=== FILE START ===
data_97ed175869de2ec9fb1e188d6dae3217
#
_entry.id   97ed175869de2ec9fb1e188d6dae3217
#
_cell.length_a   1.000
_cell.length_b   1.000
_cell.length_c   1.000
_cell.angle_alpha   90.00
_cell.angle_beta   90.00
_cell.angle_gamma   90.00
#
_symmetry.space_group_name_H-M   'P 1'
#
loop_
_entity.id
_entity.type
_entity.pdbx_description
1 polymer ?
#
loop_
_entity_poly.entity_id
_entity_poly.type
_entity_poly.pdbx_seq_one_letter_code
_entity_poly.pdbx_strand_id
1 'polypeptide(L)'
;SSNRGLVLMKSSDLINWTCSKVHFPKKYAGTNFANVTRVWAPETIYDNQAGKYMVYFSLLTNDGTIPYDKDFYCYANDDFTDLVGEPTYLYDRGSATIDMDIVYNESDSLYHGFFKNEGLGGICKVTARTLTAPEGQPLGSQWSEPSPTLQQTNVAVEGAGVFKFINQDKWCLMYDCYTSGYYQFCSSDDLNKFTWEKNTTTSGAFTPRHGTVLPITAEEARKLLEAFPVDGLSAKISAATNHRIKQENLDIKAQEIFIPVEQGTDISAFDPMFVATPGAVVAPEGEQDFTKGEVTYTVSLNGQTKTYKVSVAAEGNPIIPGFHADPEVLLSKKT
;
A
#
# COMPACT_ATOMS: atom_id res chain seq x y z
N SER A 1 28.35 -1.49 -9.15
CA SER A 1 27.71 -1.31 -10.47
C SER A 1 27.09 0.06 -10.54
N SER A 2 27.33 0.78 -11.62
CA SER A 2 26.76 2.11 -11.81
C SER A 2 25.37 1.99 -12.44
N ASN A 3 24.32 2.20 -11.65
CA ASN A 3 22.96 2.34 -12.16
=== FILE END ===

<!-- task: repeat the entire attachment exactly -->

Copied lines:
data_97ed175869de2ec9fb1e188d6dae3217
#
_entry.id   97ed175869de2ec9fb1e188d6dae3217
#
_cell.length_a   1.000
_cell.length_b   1.000
_cell.length_c   1.000
_cell.angle_alpha   90.00
_cell.angle_beta   90.00
_cell.angle_gamma   90.00
#
_symmetry.space_group_name_H-M   'P 1'
#
loop_
_entity.id
_entity.type
_entity.pdbx_description
1 polymer ?
#
loop_
_entity_poly.entity_id
_entity_poly.type
_entity_poly.pdbx_seq_one_letter_code
_entity_poly.pdbx_strand_id
1 'polypeptide(L)'
;SSNRGLVLMKSSDLINWTCSKVHFPKKYAGTNFANVTRVWAPETIYDNQAGKYMVYFSLLTNDGTIPYDKDFYCYANDDFTDLVGEPTYLYDRGSATIDMDIVYNESDSLYHGFFKNEGLGGICKVTARTLTAPEGQPLGSQWSEPSPTLQQTNVAVEGAGVFKFINQDKWCLMYDCYTSGYYQFCSSDDLNKFTWEKNTTTSGAFTPRHGTVLPITAEEARKLLEAFPVDGLSAKISAATNHRIKQENLDIKAQEIFIPVEQGTDISAFDPMFVATPGAVVAPEGEQDFTKGEVTYTVSLNGQTKTYKVSVAAEGNPIIPGFHADPEVLLSKKT
;
A
#
# COMPACT_ATOMS: atom_id res chain seq x y z
N SER A 1 28.35 -1.49 -9.15
CA SER A 1 27.71 -1.31 -10.47
C SER A 1 27.09 0.06 -10.54
N SER A 2 27.33 0.78 -11.62
CA SER A 2 26.76 2.11 -11.81
C SER A 2 25.37 1.99 -12.44
N ASN A 3 24.32 2.20 -11.65
CA ASN A 3 22.96 2.34 -12.16